inti si takleef nahin utha saktey, 10 kg ka rucksac kaise uthaogey
aap sab jawaan ho, thodi mehnat karo and

and he went on doing more and more. So after doing some 175 exercises he stopped finally and told us to get back to the camp. Obviously we were more than happy to do this.

By 0730 hours we were back in the camp hogging on the breakfast. Exercise really makes you hungry. Also another thing that exercising does is that you feel absolutely fresh. No amount of bath, no amount of coffee or no amount of tea can get you this morning freshness. ( oh well, bath does freshen you up, but who wants to have a bath when its so cold)

Soon SK-10 was ready to get their final briefing from the FD before they ventured on their trek
A Trek in The Himalayas-dsc04214.jpg

By 0800 hrs they were ready with their packed lunches and we were ready to follow another YHAI custom i.e to see them off. Amrutha being the youngest lady in our group was chosen to flag them off.
A Trek in The Himalayas-dsc04216.jpg

For our group today was the day when we did some rappelling and learn some rock climbing. So after seeing SK-10 off we leave for rappelling. Manu was our guide again and he had already chosen a rock about 30 feet high for rapelling. This was pretty close to the campsite and we reached there within 30 minutes.
A Trek in The Himalayas-dsc04220.jpg

Manu and his assistant went up first to tie the ropes around some rock. While others waited I went up to see what was happening as this was a great opportunity to learn various types of knots they use to tie ropes.
A Trek in The Himalayas-dsc04221.jpg

After the equipment was ready Manu gave us some guidelines about rappelling about how we should balance our weight, at what angle should the body be rested on the rock, use of left hand for releasing the rope for coming down and use of right hand to maintain the balance etc etc.
A Trek in The Himalayas-dsc04223.jpg

And then came our turn, everyone was asked to do it one by one.

Some took it very seriously
A Trek in The Himalayas-dsc04228.jpg

Some decided to have some fun while descending.
A Trek in The Himalayas-dsc04231.jpg

some were not so lucky and fell
A Trek in The Himalayas-dsc04232.jpg

and some like me who went in the end seeing other people do the stuff had already perfected the art :P
A Trek in The Himalayas-dsc04236.jpg

After everyone had done rappelling it was time to move ahead for rock climbing, but it started to drizzle. While we waited for the rain to stop we decided to have some entertainment.
A Trek in The Himalayas-dsc04238.jpg

The drizzle never stopped and Manu decided to cancel the rock climbing as by now the rocks would have got very slippery and dangerous to climb. So we had no option but to return to the base camp.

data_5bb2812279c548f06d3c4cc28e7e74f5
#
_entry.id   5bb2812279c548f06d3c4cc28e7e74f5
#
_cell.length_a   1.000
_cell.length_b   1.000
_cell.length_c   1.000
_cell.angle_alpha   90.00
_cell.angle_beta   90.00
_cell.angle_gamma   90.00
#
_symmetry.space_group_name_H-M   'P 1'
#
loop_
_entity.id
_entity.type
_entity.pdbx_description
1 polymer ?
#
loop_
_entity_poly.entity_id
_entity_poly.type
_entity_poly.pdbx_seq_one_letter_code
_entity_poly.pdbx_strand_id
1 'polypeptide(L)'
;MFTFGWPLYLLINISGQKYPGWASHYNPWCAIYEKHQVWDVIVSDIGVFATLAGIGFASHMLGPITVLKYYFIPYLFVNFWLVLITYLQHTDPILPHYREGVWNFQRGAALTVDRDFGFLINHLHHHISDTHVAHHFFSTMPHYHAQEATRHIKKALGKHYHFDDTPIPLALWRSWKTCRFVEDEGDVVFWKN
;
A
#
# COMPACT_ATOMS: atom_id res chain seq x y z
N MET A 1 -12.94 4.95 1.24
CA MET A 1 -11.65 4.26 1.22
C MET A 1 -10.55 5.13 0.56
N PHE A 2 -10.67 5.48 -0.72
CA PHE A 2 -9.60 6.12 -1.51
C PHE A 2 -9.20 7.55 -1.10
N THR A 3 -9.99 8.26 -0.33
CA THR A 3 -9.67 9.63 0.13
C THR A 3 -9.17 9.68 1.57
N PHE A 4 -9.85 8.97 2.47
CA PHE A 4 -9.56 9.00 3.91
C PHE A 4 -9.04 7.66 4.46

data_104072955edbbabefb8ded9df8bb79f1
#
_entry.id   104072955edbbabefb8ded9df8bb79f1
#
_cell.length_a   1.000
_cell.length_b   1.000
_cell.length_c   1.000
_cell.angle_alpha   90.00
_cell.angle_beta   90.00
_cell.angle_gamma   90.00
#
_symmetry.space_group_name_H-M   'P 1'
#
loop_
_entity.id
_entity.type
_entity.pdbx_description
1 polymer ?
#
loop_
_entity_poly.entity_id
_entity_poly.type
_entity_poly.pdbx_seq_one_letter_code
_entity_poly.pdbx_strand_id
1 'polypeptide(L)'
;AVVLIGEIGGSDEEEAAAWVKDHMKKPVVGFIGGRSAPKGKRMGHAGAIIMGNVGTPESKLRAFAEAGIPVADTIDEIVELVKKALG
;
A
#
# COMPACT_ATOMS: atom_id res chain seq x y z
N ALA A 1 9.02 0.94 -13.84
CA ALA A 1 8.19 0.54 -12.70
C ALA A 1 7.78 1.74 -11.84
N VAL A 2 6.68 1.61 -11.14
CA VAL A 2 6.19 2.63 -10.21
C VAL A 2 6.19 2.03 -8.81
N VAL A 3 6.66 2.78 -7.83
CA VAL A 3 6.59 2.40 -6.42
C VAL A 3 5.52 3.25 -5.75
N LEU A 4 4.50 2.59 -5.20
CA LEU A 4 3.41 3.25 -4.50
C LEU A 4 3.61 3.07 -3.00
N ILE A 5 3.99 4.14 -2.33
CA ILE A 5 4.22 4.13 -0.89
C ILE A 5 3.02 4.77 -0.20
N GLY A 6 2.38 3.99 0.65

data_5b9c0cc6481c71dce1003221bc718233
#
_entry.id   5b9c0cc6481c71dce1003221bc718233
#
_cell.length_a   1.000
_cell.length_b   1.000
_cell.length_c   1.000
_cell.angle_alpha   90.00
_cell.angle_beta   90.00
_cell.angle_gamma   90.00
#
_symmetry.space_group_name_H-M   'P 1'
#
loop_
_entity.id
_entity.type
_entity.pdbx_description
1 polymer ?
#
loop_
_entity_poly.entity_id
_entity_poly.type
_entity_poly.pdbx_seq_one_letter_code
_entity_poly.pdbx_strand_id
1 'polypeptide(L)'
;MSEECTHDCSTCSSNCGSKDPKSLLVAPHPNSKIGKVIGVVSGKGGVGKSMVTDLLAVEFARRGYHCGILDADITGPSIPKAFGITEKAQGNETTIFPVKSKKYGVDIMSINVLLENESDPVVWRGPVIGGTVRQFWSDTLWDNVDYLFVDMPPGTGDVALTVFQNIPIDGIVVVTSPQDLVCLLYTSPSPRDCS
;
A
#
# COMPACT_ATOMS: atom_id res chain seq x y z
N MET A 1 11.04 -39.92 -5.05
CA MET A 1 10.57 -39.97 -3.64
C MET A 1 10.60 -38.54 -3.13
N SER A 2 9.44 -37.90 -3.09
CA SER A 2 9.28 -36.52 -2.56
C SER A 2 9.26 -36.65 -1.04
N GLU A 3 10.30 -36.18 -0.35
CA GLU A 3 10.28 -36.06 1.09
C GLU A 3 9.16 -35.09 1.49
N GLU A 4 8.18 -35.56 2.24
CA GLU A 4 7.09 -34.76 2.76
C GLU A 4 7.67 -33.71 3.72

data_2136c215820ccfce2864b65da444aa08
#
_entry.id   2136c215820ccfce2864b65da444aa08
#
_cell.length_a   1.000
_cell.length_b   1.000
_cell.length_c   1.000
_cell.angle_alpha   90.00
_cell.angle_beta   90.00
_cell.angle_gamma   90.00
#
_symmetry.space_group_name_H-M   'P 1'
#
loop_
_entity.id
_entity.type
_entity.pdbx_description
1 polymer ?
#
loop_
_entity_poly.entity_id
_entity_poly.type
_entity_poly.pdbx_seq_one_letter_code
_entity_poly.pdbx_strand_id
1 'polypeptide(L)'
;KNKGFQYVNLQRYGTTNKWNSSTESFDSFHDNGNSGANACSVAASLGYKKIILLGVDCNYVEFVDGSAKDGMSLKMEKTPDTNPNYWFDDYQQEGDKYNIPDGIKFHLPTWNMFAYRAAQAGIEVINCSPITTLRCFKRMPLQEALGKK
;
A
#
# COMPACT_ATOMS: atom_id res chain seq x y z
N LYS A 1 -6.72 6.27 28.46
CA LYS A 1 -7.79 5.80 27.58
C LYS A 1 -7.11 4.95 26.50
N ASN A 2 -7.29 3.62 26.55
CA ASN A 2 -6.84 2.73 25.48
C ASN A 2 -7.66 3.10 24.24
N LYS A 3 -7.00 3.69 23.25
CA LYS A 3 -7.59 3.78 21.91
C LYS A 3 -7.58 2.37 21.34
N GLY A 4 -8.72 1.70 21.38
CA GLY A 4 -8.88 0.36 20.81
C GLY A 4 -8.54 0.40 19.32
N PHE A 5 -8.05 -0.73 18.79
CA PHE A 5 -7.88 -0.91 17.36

After lunch we had free time till 1700 hrs. The rain had stopped so I decided to take a walk along the Beas. The clouds were clearing up and a few snow capped peaks were visible now.
A Trek in The Himalayas-dsc04242.jpg

The clouds had started to settle down and the surrounding hills looked magnificient.
A Trek in The Himalayas-dsc04245.jpg

Back at the camp at 1700 hrs we had to get our rucksack checked. Rucksack was checked for weight and also if we were carrying any extra stuff during the trek. Also we were asked to deposit our extra luggage in the cloak room at that time. With everyone set with their rucksack and extra luggage deposited, it was time for dinner and then Campfire.

Tonight's campfire consisted of mostly people from our group as there was no SK-12 ( remeber they were merged with our group) also SK-5 that had returned today, most of the members had checked out leaving a very few from that group.

So the campfire ended as soon as the Milo was served. It seemed that today most of our members had come only to have the Milo
We were back in our tents and ready for our journey to the Himalayas tomorrow
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Old 25th May 2010, 20:07   #30
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Default Things to Carry in Your Rucksack on The Trek

I will try to list the things that I think are essential to carry in the Rucksack while you are on a trek. Since mostly on a trek we are away from civilisation for a few days so it is essential that we pack everything we require for the duration. Also we can not pack extra as we only will be carrying the bag on our back.

These things are according to my needs and may vary from a person to person. This list is only a guide line

1. Extra clothing (one set) in case the clothes you wearing get wet. Carry cotton pants as they easy to dry and weigh less. Avoid jeans.
2. warm inners to wear, monkey cap/ muffler, sun cap
3. 3 pairs of socks- best to change on alternate days
4. floaters/ slippers
5. small towel is sufficient. Big towel wont be required as in such cold conditions no one has a bath
6. I personally like to wear different layer of clothes on me instead of one heavy warm jacket. its easy to keep removing as it get warm or wearing as it gets cold. Takes less space in rucksack too
7. Water bottle
8. tiffin box- to carry packed lunch and a mug for soup or milo
9. medicine pouch
10. cold creams, tooth brush, sun cream, sun glasses ( good uv protective ones)
11. needle, swiss knife, camera, torch, extra battery for torch and camera
12. tissue/ toilet roll- good to clean the grease off ur tiffin box if nothing else
13. soapbars or strips
14. A good rain coat that covers you and your bagpack
15. Good water proof high ankle shoes--a must.
16. A walking stick- some find it a hinderance, I find it very helpfull, especially on snow.

Please note:- we did not have to carry our own tents or sleeping or cooking equipments as YHAI had set up temporary camps everywhere we were suppose to stop for the night.

Last edited by deky : 25th May 2010 at 20:10.